Apo Reef, Occidental Mindoro
Marine Protected Area plus Climate Change Adaptation
Apo Reef is the largest atoll-like reef in the Philippines and the second largest non-contiguous reef on Earth. It covers 34 square kilometers and boasts of two impressive lagoon systems. The area exhibits a wide variety of habitat types and hosts a high diversity of corals, fishes, invertebrates and other fauna. After Tubbataha, Apo Reef became the country's second Marine Protected Area (MPA) where fishing in all its forms is completely banned.
Apo Reef National Park (ARNP) is composed of a diverse assemblage of shallow tropical marine habitats that provide food and shelter for a plethora of invertebrate fauna and fish life. The relatively large distance of the reef complex from the main island of Mindoro is seen as a major factor in helping minimize the negative impacts typically associated with a reef's proximity to man – the most significant of which would include overfishing, sedimentation and pollution. With the reclassification of ARNP as a strict protection zone in 2007, illegal fishing activities have been dramatically reduced. This management intervention was cited as one of the main reasons for the increase in fish abundance within and around ARNP.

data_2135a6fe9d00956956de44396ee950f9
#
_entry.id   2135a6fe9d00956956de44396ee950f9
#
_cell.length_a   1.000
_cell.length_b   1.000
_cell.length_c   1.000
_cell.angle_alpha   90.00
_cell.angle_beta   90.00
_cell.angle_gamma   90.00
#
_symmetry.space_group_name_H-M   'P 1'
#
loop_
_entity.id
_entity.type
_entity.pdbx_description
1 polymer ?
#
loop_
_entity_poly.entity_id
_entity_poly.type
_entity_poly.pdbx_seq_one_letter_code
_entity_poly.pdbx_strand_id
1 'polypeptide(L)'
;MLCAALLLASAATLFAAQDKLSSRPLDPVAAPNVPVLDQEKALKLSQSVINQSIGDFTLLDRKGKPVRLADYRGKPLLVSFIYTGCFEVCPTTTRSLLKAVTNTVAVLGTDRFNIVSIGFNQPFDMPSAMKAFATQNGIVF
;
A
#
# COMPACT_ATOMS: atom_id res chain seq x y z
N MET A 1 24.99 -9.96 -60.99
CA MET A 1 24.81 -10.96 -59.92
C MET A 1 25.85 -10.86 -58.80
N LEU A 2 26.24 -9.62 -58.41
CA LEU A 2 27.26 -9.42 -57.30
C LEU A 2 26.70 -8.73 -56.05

The majority of enforcement activities within the park is provided by WWF and its allies, with at least 135 patrol days conducted in 2012. The number of apprehended violators has significantly been reduced to just a single incident involving three boats compared with over 10 apprehensions per season in previous years. Such a decrease can only be attributed to the deterrence provided by effective and serious park management. Recovering from the stress of overfishing (from when ARNP still allowed fishing in designated zones), recent surveys have concluded that both target and indicator fish species have increased and are stabilizing at about 250 species. Fish biomass per square kilometer has soared to over 75 tonnes – easily twice the levels seen in a typical healthy Philippine reef.